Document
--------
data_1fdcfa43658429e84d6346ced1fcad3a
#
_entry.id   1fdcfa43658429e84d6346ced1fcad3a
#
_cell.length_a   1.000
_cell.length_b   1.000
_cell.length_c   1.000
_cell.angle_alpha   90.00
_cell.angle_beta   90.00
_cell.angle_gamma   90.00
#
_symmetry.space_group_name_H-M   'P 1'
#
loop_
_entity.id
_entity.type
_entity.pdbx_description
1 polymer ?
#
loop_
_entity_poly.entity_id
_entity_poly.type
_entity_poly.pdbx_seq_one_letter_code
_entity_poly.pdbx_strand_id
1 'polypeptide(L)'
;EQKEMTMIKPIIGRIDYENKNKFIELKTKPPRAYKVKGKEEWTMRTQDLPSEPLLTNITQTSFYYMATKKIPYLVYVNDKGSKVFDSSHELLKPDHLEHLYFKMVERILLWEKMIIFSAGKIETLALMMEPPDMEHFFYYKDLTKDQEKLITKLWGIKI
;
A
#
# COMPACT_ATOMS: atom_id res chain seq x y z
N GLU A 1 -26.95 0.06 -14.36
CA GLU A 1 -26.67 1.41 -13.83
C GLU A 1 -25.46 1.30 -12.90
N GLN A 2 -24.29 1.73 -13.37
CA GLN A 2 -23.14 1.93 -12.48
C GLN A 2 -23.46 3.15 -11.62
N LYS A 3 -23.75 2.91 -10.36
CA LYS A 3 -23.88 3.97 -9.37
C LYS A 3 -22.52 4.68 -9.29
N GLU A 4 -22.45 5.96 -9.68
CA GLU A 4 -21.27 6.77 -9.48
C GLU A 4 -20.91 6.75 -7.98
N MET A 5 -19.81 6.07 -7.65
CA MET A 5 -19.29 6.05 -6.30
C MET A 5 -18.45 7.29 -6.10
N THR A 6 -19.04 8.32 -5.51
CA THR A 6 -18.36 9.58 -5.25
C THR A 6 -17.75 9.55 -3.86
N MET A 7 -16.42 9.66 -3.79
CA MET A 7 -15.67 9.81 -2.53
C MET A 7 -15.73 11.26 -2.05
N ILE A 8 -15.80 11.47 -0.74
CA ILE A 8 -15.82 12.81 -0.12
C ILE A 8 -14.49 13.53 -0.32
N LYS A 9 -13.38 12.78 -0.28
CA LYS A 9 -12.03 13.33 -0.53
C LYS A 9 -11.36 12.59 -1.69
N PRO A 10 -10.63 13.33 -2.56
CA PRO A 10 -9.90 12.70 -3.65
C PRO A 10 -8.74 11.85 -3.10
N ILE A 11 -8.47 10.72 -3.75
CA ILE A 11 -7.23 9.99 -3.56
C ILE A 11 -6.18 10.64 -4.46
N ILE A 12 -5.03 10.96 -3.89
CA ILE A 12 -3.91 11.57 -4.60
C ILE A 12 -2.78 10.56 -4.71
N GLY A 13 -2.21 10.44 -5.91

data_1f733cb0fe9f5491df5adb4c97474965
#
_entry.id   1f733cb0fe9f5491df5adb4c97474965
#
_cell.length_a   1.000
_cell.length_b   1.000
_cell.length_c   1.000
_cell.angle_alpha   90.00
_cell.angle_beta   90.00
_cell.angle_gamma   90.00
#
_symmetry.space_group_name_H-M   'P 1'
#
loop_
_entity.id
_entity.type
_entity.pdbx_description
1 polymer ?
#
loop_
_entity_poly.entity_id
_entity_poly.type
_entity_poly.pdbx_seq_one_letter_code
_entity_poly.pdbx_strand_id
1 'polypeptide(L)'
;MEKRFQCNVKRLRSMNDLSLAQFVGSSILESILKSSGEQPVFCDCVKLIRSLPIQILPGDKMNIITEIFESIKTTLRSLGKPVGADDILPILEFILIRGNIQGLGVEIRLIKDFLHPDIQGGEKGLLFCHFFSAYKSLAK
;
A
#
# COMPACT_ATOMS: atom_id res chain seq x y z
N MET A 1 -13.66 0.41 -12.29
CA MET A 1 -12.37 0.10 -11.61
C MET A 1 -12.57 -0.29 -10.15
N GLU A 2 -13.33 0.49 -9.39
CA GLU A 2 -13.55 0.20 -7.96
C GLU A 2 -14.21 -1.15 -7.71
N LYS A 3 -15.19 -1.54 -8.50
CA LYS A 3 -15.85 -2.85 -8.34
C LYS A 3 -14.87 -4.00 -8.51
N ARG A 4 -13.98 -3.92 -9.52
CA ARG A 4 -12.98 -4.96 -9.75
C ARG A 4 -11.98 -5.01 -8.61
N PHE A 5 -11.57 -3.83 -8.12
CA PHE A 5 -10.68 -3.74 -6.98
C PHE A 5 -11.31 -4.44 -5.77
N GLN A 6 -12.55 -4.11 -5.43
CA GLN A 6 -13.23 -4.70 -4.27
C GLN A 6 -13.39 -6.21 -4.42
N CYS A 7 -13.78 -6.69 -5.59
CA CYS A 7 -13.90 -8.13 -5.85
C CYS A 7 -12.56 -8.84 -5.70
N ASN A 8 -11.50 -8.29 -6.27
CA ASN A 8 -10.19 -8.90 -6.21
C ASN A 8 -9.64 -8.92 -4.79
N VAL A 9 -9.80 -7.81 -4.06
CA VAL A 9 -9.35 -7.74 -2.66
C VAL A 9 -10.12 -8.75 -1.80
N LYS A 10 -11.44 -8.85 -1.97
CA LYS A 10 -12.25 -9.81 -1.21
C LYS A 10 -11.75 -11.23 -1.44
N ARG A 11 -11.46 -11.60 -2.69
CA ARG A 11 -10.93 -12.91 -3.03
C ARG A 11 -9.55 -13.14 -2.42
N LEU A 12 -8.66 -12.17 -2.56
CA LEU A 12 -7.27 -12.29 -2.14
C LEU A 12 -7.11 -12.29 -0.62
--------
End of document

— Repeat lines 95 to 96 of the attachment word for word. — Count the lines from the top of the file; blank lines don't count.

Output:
A
#